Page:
Encounter, story and dance: Human-machine communication and the design of human-technology interactions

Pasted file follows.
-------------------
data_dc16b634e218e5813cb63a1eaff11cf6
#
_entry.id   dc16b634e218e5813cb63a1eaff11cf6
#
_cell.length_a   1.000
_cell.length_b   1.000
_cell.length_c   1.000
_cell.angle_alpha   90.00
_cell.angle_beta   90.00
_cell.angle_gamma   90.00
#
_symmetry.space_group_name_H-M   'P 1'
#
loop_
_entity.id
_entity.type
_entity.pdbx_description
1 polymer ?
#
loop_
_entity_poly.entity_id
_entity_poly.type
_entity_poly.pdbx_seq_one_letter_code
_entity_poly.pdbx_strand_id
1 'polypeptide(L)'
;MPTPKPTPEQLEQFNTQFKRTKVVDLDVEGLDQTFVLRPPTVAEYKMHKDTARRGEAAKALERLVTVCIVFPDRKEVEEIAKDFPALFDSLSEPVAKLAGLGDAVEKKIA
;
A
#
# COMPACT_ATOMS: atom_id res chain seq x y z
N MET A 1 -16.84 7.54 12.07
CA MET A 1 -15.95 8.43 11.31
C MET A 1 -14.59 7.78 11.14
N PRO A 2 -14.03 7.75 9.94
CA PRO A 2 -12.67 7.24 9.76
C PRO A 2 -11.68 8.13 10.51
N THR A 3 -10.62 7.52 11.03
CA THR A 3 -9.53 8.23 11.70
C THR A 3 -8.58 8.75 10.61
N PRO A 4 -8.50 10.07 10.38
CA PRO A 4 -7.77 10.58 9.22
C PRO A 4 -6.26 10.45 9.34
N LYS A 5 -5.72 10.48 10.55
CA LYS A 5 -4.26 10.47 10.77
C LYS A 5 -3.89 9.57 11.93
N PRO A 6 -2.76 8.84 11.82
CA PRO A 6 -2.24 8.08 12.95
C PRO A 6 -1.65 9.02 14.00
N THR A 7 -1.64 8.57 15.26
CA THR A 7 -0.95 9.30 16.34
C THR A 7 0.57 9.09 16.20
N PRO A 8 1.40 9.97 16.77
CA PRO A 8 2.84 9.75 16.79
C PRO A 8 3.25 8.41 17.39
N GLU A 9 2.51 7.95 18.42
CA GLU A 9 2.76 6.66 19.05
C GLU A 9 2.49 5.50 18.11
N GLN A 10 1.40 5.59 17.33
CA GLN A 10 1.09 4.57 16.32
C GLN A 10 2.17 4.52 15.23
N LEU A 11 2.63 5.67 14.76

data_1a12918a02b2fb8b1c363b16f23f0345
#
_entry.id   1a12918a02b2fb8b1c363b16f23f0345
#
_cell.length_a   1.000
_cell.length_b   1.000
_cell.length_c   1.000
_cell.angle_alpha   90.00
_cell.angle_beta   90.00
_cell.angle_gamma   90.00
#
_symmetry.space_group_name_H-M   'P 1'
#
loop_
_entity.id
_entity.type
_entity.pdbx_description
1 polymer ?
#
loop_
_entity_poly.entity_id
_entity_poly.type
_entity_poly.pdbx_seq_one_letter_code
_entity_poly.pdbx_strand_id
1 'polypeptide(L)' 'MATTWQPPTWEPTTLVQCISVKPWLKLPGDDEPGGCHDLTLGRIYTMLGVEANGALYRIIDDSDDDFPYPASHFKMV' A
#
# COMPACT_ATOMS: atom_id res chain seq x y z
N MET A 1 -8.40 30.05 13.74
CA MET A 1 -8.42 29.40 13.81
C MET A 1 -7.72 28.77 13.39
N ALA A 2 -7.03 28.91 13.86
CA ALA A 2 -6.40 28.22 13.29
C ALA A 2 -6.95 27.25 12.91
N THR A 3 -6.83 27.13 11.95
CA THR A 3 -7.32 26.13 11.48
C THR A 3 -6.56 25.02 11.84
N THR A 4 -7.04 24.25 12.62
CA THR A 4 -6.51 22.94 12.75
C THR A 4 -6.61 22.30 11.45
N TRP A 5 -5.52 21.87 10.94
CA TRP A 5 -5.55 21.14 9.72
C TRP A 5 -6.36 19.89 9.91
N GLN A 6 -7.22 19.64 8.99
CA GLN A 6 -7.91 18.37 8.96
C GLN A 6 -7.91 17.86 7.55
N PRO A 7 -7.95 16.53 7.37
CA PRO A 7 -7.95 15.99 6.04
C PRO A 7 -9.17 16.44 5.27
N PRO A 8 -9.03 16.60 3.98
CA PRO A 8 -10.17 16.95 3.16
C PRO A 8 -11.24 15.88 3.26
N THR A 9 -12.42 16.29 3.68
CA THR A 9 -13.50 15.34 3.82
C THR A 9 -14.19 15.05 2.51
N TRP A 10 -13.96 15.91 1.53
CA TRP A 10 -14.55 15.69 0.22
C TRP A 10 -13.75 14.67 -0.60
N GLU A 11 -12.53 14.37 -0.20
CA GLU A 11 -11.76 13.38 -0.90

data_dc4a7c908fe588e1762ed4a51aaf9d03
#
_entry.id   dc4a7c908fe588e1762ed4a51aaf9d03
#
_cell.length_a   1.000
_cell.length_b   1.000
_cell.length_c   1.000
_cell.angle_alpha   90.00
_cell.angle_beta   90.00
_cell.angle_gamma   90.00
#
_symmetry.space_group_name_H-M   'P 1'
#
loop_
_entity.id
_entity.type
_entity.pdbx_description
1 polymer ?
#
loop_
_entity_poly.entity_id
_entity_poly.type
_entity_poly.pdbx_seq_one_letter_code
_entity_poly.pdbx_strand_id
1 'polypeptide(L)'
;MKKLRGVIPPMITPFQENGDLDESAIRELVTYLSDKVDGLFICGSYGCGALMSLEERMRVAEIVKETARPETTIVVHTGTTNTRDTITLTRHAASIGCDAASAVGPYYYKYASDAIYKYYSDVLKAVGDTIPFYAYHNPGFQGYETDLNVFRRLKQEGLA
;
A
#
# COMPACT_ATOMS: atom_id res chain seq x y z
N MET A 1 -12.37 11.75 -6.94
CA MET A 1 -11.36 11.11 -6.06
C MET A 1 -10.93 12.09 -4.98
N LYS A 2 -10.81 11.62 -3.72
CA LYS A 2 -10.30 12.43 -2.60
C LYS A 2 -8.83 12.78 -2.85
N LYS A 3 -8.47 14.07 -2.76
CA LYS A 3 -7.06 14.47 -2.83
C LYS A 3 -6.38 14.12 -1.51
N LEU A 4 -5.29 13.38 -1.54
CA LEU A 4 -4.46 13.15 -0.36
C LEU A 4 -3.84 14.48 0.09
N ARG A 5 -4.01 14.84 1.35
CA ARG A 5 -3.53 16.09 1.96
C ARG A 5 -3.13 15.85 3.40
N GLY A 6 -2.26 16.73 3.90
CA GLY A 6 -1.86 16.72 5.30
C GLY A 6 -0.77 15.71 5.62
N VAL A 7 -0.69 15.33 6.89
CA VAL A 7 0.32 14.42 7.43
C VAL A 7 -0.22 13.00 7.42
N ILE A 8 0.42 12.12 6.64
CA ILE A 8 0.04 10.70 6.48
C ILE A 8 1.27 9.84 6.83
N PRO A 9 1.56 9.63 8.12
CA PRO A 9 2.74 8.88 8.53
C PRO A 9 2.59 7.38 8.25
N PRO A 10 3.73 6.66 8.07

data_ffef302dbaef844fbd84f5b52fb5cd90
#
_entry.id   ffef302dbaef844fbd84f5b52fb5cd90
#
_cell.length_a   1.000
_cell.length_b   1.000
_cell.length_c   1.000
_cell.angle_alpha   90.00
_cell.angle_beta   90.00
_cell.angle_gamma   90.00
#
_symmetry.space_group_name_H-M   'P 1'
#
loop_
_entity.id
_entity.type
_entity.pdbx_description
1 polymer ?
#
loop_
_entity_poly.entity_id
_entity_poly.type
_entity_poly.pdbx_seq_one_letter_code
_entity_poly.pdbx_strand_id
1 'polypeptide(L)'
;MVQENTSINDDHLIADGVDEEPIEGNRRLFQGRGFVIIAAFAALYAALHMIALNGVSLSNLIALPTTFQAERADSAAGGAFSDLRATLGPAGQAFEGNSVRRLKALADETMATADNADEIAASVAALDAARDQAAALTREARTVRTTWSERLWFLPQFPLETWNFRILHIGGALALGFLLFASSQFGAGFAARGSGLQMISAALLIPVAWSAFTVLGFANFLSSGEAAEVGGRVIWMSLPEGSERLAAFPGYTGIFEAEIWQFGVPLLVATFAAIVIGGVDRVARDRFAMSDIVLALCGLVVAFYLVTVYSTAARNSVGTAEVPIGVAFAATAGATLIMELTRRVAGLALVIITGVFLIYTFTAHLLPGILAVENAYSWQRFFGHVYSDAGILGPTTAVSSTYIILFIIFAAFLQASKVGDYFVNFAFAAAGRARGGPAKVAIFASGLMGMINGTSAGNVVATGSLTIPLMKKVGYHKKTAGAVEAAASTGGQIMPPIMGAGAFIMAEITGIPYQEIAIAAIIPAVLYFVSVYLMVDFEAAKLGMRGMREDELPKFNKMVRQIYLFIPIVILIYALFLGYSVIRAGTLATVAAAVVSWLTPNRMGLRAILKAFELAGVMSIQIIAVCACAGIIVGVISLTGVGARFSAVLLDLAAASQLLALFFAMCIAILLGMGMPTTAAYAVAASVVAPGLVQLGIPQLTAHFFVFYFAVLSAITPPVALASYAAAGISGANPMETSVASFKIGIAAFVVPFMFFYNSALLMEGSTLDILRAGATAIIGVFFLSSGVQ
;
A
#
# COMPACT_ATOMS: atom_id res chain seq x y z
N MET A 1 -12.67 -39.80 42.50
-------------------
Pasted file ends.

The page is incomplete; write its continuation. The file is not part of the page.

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John McCarthy and Peter Wright argue that people “don't just use technology;” they “live with it,” which drives their decision “to suggest an approach to viewing technology as experience,” rather than theorizing people's “experience with technology” . This paper takes a step back, to reconsider the potential of analyzing what people do with technology, because some technologies, in particular robots, are increasingly experienced as machine others, with which people are encouraged to collaborate, as opposed just to use. Recognizing the work of McCarthy and Wright, the paper takes the threads of experience they identify-sensual, emotional, compositional and spatio-temporal-and examines these alongside a broad communication-theoretical approach that identifies three interlocking elements in human-robot interactions: encounter, story and dance . This framework is identified as one approach being developed within a new area of communication studies, Human-Machine Communication (HMC). The paper argues that attending to the detail of how humans and robots communicate in relation to encounters, stories and dances, supports recognition of the complexities of experience within human-robot interactions that support flexible modes of human-robot collaboration. In particular, this framework is open to the potential of machine-like robots in human-robot interactions for which a process of “tempered anthropomorphism” supports meaningful communication with a robot that is nonetheless clearly recognized by people as a machine other .
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